February marks the celebration of Black History. For most it is a time to celebrate and for others it is a time to reflect and evaluate just how far we have come as we look to the future. Remember to celebrate yourself with thanksgiving for those who have come before and are present and are still to come. For the non-African-American attend an event, open your mind, educate yourself, and join the celebration. For without me there is no you and without you there is no me.
On the James River in 1712, a man named William Lynch gave a speech to slave holders. He told them about a scientific proven method of how to break a human being both physically and psychologically – namely a slave. He was so sure of his method that he guaranteed if properly applied it will control the slaves for the next 300 years. His method was simple. Create fear, distrust, and envy for control purposes. Then turn the slaves against each other. Turn the young man against the old man, the male against the female, the light skin against the dark skin, the straight hair against the nappy hair. “Teach your white servants and overseers to distrust all blacks.” His scientific method is alive and well today.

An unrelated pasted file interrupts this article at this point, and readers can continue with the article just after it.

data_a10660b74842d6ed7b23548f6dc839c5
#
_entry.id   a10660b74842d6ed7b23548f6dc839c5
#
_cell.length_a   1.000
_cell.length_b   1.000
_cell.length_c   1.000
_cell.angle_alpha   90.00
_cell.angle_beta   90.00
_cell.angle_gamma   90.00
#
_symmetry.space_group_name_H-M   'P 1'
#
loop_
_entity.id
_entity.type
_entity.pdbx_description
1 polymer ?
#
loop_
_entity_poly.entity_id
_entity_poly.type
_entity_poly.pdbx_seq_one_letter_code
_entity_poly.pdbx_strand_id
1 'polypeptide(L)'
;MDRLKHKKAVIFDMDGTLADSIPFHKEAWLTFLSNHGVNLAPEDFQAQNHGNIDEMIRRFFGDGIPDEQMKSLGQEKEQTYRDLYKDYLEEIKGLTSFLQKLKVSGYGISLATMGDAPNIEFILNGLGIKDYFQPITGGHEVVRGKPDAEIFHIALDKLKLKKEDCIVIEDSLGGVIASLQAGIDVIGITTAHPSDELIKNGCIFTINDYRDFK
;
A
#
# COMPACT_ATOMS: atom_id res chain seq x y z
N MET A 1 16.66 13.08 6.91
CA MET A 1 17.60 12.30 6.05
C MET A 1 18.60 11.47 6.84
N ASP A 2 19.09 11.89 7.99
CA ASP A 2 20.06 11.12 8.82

After the Emancipation Proclamation, African-Americans faced another challenge. It was called, “Jim Crow.” Laws designed to prohibit the co-mingling of colored people with white people from 1876-1965. These laws prohibited them from eating together, from entering the same door to a white nurse not having to treat a black patient. These laws were established to perpetuate the superiority of one race while psychologically destroying another.
As more and more blacks became educated, empowered in mind and spirit, and simply tired of being reminded everyday that they were second class citizens a civil rights movement began. Church leaders, students, congressmen, women, men, courtrooms, and national organizations like the NAACP began to fight for their civil rights. In 1968, the Civil Rights Act was signed into law by President Lyndon Johnson.
In present day America, the ghost of William Lynch still lives. But may its affects grow weaker and weaker everyday. There is a saying, “We may not be where we want to be but we thank God, we are not where we use to be.” Let freedom ring.